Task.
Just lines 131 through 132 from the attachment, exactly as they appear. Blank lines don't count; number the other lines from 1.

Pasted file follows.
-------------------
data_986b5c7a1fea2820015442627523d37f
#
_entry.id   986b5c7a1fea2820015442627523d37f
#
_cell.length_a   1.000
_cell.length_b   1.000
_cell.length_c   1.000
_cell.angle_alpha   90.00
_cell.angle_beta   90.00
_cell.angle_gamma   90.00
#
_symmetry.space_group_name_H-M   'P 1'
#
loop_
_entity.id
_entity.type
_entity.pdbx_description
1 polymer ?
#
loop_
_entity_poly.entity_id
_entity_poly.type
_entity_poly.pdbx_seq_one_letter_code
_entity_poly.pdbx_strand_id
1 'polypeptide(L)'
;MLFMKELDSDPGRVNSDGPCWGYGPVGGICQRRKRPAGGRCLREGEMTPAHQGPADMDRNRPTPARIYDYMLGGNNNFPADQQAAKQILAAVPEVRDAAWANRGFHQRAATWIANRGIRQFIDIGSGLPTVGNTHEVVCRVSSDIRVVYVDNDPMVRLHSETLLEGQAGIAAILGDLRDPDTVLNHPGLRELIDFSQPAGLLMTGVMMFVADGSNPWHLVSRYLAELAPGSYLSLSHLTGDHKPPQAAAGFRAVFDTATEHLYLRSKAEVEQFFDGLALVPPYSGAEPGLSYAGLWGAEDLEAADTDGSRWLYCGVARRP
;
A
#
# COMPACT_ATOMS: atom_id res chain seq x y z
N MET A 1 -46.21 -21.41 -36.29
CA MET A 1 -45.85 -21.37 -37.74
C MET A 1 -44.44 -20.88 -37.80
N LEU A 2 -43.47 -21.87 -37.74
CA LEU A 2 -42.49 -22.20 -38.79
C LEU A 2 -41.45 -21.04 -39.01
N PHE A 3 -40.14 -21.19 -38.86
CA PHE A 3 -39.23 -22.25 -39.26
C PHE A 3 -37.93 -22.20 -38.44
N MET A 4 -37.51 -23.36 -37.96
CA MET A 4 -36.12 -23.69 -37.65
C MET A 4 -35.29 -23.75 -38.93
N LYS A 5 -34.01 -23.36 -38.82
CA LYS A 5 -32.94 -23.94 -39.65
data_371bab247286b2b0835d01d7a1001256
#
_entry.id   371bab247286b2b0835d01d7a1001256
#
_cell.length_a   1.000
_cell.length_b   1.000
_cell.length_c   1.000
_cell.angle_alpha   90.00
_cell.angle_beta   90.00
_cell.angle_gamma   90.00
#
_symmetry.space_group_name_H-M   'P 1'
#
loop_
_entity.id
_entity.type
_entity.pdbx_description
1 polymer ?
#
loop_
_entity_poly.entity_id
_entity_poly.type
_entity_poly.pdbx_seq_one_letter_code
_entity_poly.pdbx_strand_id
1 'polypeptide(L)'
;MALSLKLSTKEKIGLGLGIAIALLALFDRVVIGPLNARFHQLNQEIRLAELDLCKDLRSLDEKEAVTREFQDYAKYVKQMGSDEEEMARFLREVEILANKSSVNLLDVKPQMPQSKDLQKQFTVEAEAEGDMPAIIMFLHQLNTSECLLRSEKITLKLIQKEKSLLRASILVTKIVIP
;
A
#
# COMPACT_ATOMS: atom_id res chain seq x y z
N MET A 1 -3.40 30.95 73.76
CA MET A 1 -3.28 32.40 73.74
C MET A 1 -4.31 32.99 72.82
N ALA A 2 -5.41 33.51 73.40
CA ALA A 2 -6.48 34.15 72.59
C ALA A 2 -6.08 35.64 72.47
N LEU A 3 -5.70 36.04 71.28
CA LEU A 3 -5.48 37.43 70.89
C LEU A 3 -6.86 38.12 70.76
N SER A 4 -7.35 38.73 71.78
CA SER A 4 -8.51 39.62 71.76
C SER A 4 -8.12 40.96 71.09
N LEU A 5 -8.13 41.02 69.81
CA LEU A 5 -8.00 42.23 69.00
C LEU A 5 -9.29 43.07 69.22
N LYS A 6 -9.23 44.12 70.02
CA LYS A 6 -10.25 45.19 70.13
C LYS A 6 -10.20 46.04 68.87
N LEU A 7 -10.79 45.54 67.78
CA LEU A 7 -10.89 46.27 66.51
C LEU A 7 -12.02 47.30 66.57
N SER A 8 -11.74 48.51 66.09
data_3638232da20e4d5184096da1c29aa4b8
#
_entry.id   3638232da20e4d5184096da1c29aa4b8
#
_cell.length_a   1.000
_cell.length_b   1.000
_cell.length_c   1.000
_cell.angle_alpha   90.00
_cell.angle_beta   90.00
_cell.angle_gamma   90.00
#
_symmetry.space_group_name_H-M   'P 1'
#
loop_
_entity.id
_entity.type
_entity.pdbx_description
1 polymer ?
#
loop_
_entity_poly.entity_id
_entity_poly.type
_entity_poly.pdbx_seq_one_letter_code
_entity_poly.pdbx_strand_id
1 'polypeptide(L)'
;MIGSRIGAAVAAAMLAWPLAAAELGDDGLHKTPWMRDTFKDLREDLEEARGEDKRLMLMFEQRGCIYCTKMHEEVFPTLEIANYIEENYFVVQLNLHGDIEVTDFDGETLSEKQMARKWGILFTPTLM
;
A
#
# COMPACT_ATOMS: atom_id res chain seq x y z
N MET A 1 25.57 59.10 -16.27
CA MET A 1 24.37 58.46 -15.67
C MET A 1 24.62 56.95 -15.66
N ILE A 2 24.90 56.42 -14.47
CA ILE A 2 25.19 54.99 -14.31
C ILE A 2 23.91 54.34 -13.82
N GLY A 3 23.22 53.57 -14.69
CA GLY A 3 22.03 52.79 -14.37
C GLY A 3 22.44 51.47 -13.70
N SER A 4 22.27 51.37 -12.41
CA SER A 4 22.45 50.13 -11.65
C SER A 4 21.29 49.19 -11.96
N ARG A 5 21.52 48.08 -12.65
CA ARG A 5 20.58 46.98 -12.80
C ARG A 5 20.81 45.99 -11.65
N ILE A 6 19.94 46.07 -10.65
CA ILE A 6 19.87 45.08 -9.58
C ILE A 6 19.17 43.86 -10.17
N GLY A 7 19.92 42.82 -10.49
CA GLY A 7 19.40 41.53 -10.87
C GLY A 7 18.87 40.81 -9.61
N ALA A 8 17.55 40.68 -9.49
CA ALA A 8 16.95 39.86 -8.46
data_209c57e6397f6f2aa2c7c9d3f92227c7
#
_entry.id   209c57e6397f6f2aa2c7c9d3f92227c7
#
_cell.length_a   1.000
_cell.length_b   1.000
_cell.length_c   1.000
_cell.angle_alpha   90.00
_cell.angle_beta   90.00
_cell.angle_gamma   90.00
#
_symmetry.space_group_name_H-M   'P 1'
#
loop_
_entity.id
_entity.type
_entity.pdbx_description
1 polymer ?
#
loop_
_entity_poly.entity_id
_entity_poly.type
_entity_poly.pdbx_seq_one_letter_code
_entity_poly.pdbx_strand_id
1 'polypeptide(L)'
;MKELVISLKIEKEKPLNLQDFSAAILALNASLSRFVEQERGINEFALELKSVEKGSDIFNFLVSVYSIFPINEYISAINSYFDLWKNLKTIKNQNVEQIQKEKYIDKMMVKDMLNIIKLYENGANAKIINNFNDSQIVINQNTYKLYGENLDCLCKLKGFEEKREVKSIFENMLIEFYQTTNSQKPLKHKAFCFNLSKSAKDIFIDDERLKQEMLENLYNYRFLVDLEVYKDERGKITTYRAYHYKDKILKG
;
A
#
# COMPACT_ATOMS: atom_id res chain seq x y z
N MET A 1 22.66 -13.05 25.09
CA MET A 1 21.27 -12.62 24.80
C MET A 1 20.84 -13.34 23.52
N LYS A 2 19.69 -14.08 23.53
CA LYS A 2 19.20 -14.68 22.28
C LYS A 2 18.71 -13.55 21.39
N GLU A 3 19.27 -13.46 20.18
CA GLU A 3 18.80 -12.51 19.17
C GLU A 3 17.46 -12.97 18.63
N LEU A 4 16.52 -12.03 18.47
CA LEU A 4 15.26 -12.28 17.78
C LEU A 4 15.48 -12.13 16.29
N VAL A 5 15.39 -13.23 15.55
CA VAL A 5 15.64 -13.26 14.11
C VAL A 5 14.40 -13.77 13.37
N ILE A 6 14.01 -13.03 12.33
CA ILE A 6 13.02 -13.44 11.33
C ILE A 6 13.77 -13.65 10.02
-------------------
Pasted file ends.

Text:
CA ILE A 2 25.19 54.99 -14.31
C ILE A 2 23.91 54.34 -13.82